Sun Experiences Seasonal Changes Just Like Earth
It turns out that the sun undergoes a type of seasonal variability with its activity waxing and waning over the course of nearly two years. The findings reveal a bit more about the 11-year cycle of the sun.
"What we're looking at here is a massive driver of solar storms," said Scott McIntosh, lead author of the new study, in a news release. "By better understanding how these activity bands form in the sun and cause seasonal instabilities, there's the potential to greatly improve forecasts of space weather events."
The overlapping bands are fueled by the rotation of the sun's deep interior. As the bands move within the sun's northern and southern hemispheres, activity rises to a peak over a period of about 11 months and then begins to wane.
"Much like Earth's jet stream, whose warps and waves have had severe impact on our regional weather patterns in the past couple of winters, the bands on the sun have very slow-moving waves that can expand and warp it too," said Robert Leamon, one of the researchers. "Sometimes this results in magnetic fields leaking from one band to the other. In other cases, the warp drags magnetic fields from deep in the solar interior, near the tachocline, and pushes them toward the surface."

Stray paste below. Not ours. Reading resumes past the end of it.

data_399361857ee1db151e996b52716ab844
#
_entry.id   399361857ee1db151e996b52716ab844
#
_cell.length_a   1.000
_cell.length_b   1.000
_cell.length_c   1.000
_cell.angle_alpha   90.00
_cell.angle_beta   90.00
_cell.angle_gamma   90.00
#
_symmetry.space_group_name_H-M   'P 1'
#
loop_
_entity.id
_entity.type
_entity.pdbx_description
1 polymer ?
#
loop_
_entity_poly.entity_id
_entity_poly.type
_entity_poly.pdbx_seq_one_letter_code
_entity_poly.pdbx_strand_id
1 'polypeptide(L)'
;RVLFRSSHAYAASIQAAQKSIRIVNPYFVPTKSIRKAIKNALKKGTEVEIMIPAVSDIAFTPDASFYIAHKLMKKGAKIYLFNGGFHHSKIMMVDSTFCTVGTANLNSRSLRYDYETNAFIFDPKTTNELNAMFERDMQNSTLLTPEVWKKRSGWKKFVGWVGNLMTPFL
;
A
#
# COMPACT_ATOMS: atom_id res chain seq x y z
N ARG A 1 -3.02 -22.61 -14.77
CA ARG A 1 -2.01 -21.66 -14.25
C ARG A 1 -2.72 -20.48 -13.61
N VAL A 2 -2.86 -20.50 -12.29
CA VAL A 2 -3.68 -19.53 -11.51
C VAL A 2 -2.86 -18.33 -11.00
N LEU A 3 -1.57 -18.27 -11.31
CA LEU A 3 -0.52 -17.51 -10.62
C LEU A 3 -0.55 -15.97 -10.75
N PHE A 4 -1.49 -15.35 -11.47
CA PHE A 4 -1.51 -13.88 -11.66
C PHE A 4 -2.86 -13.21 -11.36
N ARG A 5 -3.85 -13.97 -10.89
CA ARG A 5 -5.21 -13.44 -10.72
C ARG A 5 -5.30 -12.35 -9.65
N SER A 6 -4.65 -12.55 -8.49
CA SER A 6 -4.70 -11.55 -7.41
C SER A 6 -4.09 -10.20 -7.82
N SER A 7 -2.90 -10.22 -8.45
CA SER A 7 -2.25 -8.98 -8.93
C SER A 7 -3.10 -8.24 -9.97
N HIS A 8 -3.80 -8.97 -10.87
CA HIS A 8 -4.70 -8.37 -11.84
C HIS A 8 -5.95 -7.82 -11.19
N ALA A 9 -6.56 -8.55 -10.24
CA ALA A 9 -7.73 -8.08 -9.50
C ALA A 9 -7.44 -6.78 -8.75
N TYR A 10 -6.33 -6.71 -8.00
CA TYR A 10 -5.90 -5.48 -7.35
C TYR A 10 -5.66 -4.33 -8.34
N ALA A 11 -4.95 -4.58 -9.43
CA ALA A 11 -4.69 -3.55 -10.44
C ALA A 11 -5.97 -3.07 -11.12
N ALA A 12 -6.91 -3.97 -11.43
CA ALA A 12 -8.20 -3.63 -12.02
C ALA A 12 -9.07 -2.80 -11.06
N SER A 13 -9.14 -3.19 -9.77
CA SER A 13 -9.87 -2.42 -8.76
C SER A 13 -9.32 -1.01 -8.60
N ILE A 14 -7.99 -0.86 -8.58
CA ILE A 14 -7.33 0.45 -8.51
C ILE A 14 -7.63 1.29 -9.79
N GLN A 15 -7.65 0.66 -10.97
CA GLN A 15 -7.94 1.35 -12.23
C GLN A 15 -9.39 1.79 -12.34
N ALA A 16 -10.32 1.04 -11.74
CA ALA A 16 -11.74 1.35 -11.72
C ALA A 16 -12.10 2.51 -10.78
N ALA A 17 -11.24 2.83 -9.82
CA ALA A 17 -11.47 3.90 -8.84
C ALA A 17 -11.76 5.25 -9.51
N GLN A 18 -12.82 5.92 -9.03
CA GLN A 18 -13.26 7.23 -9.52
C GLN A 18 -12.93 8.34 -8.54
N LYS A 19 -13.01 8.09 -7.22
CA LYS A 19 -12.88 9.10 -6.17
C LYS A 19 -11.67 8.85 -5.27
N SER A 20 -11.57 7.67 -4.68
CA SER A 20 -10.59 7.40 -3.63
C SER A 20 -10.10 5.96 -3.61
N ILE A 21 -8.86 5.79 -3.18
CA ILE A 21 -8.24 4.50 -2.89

The findings are published in the journal Nature Communications.
These quasi-annual variations can be likened to regions on Earth that have two seasons, such as a rainy season and a dry season. These variations are driven by changes in the bands of strong magnetic fields in each solar hemisphere, and these bands shape the 11-year cycle.
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